Italy Takes Measures Against Overtourism

Italy Takes Measures Against Overtourism
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At 7am, Piazza San Marco, Venice is quiet and serene. The sun shines down on café employees setting out tables and chairs, city workers sweeping the sidewalks and business people with briefcases crossing the square on their way to their offices.

Three hours later, the square is crowded with thousands of people. It’s not crowded because of a festival, concert or special event; this is a typical summer afternoon in Venice.

Venice is not the only Italian city struggling with mass tourism. Last week, Florence, Naples, Rome, Venice and Milan announced their agreement to call into action a protocol for the management of tourist flow. The aim is to create a sustainable balance for both tourists and residents as well as to protect its treasures. Italy preserves 51 UNESCO World Heritage sites.

For travelers, this means having to plan, book beforehand, and be aware that some locations and landmarks have capped limits.

Why does Italy need to manage tourist flow?

The trails in Cinque Terre are trodden. The mosaic marble pavement in the Milan Duomo is not worn out by worshipers, but by tourists. The charming lanes of Capri are congested with people. Residents in cities like Venice and Florence are almost at breaking point.

According to the Culture and Tourism Ministry (MiBACT), Jan-Jul 2017 showed a 6.8% increase of air passengers alone: 99.6 million travelers, which does not include travelers arriving by train, cruise ship or other means of transportation. Record numbers are expected to climax by the end of the year.

How will Italy regulate tourism flow?

It’s more common today to have to purchase tickets to enter churches, or make a reservation to see an exhibit. To visit Leonardo da Vinici’s Last Super in Milan, you must book up to four weeks in advance and visitation has been restricted to groups of 25 admitted every 15 minutes. Local authorities are also implementing visitor limits. The Cinque Terre has put a cap on visitors; 1.5 million visitors per year. Ideas such as electronic systems that count and redirect people have also been discussed.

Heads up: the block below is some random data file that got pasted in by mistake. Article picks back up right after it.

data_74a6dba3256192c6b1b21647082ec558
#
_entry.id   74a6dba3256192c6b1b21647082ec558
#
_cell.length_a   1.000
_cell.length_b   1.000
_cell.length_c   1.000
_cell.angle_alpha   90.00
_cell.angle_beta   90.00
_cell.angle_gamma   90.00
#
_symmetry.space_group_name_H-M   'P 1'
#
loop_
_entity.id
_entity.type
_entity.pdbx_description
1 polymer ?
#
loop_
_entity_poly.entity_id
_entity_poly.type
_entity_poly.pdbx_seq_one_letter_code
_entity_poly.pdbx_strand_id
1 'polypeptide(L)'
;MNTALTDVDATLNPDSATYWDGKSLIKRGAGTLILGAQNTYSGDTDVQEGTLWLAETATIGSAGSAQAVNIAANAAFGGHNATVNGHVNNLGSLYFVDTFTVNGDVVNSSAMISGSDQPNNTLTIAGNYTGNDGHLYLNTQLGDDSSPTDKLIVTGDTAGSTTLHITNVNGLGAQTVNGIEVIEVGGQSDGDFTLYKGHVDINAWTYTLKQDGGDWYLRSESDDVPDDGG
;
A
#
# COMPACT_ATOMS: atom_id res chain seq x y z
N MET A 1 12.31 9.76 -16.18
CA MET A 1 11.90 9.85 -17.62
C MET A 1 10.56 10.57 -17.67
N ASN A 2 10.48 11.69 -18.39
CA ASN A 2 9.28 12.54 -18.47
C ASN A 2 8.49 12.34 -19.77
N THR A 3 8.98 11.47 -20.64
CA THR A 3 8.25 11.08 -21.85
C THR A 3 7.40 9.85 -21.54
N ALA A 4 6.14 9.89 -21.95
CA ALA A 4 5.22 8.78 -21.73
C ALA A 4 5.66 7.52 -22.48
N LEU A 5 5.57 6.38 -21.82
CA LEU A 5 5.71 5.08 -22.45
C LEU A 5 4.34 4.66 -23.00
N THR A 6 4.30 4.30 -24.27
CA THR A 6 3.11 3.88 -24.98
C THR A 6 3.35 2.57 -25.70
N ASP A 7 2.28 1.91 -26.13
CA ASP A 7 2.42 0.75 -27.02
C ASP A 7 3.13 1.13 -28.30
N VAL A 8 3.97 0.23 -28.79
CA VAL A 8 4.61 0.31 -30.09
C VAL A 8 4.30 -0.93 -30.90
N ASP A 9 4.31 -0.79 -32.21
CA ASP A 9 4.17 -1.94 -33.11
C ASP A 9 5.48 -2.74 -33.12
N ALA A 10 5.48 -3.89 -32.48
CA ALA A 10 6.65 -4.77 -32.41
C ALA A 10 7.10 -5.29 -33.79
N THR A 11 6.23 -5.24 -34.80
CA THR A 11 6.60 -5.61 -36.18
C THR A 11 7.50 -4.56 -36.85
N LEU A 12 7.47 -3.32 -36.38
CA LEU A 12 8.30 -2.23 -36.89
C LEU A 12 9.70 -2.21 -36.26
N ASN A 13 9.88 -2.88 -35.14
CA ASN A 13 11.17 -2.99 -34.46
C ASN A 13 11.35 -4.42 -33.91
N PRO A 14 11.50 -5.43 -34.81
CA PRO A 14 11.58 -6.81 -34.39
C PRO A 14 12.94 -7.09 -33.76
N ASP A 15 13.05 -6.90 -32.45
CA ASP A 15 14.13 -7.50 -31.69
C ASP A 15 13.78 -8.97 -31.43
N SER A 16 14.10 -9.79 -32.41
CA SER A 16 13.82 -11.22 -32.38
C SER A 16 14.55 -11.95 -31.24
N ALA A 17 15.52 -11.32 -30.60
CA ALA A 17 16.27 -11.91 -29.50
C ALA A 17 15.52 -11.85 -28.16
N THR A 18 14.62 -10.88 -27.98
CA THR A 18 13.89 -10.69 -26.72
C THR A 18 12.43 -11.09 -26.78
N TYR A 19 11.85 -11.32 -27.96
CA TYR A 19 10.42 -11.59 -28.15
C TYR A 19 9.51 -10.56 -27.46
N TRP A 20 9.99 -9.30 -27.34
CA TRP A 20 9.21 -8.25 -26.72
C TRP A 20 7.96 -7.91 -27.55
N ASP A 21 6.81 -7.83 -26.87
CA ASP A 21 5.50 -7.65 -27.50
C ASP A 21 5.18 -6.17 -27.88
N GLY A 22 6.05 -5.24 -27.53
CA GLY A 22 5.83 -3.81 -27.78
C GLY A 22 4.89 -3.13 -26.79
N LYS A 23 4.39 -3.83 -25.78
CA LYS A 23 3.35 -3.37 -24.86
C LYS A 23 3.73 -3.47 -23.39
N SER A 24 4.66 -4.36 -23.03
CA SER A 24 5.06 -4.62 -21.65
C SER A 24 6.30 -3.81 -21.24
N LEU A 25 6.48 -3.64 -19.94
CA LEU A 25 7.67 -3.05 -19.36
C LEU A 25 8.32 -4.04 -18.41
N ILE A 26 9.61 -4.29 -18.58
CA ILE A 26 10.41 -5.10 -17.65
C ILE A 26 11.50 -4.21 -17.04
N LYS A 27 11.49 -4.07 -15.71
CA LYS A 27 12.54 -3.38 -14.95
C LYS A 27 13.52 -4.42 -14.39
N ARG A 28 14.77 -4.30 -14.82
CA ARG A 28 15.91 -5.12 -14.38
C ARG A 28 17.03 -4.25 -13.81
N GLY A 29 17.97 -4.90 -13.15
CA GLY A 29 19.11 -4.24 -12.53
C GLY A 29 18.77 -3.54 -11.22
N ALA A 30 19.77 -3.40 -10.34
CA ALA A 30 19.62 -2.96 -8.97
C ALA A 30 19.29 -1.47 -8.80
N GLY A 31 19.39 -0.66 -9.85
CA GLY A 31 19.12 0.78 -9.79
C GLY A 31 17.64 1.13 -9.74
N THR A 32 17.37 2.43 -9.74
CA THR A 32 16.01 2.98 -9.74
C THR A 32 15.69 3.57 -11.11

The European Commission guidelines set standards and responsibilities for sustainable tourism of EU states, and has created the EDEN project. EDEN promotes emerging European destinations and offers support to ensure social, cultural and environmental sustainability.

New ad campaigns are enticing travelers towards smaller cities and villages. Ecotourism and active tours like cycling and camping are being encouraged in order to persuade tourist towards new locations.

Tourist to Italy now have more information and choices. A visit to Milan, should include a visit to the smaller towns on Lake Como or the Valtellina Valley. On the Ligurian coast near Portofino, the village of Framura and the towns along the Levante Bay should be added to the itinerary. The treasures and flavors of Bologna should be experienced. There are innumerable choices and alternatives that will make a visit to Italy unforgettable.

What is essential is that an effort be made by both public and private participants to create an environment that benefits both its citizens as well as the visitor.


Celia lives on Lake Como, Italy. She shares her discoveries of her travels and experiences in Italy, giving readers an insider’s view of what to do, where to go and how to do it in style.

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